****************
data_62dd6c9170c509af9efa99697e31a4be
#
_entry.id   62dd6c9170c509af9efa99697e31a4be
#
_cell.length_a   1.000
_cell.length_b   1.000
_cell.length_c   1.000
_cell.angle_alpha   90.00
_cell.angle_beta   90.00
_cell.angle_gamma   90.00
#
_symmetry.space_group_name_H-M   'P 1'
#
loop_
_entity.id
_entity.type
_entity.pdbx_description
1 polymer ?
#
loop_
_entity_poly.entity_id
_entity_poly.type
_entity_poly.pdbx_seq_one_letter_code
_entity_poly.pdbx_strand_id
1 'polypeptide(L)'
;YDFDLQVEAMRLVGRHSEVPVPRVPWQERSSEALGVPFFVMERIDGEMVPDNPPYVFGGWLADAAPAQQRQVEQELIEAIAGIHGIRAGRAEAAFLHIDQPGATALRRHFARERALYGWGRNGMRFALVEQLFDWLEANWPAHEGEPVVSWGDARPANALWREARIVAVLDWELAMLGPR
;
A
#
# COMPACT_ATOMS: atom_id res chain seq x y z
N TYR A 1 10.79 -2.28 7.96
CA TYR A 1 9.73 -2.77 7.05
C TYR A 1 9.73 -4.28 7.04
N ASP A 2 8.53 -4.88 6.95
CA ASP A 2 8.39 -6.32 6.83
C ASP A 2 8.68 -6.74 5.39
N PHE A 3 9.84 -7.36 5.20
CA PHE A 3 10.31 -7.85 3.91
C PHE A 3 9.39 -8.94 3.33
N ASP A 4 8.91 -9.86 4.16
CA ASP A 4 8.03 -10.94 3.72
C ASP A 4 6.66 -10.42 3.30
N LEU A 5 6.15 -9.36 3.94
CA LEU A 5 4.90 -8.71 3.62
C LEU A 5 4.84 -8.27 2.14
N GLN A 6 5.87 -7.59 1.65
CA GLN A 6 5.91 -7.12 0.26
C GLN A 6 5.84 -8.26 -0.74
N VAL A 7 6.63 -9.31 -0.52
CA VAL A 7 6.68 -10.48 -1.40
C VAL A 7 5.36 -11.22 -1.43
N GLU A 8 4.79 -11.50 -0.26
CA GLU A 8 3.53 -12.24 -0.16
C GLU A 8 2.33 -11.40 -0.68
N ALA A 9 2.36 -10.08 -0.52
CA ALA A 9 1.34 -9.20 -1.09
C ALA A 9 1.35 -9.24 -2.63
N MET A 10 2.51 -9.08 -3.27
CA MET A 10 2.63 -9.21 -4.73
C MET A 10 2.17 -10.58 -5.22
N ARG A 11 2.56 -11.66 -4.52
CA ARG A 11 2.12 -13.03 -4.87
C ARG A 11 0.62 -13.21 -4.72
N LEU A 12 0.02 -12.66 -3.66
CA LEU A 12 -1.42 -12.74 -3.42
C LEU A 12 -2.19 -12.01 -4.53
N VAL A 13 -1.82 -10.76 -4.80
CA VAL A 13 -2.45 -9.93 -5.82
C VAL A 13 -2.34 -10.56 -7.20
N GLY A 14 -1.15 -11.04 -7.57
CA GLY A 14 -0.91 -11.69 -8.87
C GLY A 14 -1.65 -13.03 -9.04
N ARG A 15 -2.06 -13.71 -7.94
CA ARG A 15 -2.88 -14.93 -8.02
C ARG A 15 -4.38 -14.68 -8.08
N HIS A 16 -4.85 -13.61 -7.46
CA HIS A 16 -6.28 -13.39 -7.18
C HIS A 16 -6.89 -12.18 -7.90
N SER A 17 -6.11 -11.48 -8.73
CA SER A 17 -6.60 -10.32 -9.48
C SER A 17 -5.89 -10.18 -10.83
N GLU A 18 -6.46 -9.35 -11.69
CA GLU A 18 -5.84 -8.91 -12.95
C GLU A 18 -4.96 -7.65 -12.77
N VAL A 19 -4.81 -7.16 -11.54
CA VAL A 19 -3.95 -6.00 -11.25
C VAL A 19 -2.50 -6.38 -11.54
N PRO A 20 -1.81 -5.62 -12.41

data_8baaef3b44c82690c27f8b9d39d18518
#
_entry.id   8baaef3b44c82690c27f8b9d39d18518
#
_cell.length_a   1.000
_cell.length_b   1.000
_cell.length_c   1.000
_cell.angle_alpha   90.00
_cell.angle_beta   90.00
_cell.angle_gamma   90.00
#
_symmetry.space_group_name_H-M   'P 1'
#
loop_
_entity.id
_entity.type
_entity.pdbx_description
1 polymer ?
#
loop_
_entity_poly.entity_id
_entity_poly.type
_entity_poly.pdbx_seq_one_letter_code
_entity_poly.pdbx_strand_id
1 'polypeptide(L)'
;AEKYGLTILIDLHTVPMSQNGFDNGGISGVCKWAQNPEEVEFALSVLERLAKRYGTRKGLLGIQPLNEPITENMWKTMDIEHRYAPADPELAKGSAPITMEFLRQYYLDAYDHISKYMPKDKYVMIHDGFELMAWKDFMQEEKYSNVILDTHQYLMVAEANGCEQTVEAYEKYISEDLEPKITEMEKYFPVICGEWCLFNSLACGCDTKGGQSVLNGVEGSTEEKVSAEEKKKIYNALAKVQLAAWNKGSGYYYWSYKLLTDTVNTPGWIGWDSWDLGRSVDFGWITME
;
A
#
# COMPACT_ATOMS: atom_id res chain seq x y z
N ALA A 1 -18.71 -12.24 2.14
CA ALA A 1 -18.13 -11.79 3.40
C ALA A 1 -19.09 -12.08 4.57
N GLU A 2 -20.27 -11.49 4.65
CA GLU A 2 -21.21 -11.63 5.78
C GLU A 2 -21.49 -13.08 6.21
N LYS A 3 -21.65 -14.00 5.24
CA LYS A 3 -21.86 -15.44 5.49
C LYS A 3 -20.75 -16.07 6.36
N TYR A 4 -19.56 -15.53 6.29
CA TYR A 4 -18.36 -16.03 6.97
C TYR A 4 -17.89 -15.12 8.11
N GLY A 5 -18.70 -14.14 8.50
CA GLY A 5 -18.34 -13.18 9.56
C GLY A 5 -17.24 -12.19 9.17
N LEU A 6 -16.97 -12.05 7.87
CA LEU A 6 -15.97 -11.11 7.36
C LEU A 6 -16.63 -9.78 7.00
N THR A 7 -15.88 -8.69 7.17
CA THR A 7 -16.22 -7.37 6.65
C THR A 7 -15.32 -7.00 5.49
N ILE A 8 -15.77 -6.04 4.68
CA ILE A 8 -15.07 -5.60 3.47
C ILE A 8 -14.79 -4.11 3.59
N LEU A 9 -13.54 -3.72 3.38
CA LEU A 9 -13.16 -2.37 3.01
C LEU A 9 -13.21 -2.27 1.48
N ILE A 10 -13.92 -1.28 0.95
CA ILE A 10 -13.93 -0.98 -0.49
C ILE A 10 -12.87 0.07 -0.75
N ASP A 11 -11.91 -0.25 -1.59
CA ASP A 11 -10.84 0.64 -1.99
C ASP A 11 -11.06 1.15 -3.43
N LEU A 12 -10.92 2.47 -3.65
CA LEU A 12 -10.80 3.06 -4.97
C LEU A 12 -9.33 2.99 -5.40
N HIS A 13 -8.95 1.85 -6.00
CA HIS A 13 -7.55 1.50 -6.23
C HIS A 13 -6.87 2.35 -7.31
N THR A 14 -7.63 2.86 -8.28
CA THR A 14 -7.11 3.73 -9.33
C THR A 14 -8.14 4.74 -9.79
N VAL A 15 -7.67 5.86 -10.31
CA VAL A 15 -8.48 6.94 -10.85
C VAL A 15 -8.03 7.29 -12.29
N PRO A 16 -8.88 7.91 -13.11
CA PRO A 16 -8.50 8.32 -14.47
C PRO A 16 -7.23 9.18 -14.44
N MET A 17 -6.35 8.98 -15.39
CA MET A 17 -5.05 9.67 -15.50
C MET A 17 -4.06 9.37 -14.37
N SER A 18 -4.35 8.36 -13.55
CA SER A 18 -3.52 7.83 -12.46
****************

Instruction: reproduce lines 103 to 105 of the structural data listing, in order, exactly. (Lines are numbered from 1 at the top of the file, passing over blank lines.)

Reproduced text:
_entity.id
_entity.type
_entity.pdbx_description